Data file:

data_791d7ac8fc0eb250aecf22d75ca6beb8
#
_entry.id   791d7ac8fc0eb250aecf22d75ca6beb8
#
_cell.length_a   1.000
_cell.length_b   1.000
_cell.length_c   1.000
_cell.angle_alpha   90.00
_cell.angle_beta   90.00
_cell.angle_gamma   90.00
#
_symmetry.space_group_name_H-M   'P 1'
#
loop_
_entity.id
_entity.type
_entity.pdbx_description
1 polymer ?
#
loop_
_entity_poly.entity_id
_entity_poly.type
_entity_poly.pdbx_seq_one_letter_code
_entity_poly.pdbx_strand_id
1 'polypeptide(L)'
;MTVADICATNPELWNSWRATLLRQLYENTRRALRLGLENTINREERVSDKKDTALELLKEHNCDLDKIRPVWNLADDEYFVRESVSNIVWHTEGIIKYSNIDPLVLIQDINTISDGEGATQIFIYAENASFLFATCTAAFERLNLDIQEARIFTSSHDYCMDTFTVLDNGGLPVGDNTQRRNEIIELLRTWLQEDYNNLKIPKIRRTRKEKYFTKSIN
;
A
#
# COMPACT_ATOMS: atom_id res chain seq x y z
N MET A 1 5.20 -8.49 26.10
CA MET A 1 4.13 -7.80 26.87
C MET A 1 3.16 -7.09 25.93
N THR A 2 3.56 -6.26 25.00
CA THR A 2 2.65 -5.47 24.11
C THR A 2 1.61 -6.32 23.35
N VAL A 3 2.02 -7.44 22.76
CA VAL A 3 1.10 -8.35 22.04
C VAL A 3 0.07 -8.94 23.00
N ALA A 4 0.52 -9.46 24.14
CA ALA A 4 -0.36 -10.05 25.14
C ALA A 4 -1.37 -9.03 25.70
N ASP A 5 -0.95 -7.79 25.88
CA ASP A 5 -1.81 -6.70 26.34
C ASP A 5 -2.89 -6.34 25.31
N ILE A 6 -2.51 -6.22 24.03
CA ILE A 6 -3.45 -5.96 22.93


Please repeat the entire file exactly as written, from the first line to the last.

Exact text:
data_791d7ac8fc0eb250aecf22d75ca6beb8
#
_entry.id   791d7ac8fc0eb250aecf22d75ca6beb8
#
_cell.length_a   1.000
_cell.length_b   1.000
_cell.length_c   1.000
_cell.angle_alpha   90.00
_cell.angle_beta   90.00
_cell.angle_gamma   90.00
#
_symmetry.space_group_name_H-M   'P 1'
#
loop_
_entity.id
_entity.type
_entity.pdbx_description
1 polymer ?
#
loop_
_entity_poly.entity_id
_entity_poly.type
_entity_poly.pdbx_seq_one_letter_code
_entity_poly.pdbx_strand_id
1 'polypeptide(L)'
;MTVADICATNPELWNSWRATLLRQLYENTRRALRLGLENTINREERVSDKKDTALELLKEHNCDLDKIRPVWNLADDEYFVRESVSNIVWHTEGIIKYSNIDPLVLIQDINTISDGEGATQIFIYAENASFLFATCTAAFERLNLDIQEARIFTSSHDYCMDTFTVLDNGGLPVGDNTQRRNEIIELLRTWLQEDYNNLKIPKIRRTRKEKYFTKSIN
;
A
#
# COMPACT_ATOMS: atom_id res chain seq x y z
N MET A 1 5.20 -8.49 26.10
CA MET A 1 4.13 -7.80 26.87
C MET A 1 3.16 -7.09 25.93
N THR A 2 3.56 -6.26 25.00
CA THR A 2 2.65 -5.47 24.11
C THR A 2 1.61 -6.32 23.35
N VAL A 3 2.02 -7.44 22.76
CA VAL A 3 1.10 -8.35 22.04
C VAL A 3 0.07 -8.94 23.00
N ALA A 4 0.52 -9.46 24.14
CA ALA A 4 -0.36 -10.05 25.14
C ALA A 4 -1.37 -9.03 25.70
N ASP A 5 -0.95 -7.79 25.88
CA ASP A 5 -1.81 -6.70 26.34
C ASP A 5 -2.89 -6.34 25.31
N ILE A 6 -2.51 -6.22 24.03
CA ILE A 6 -3.45 -5.96 22.93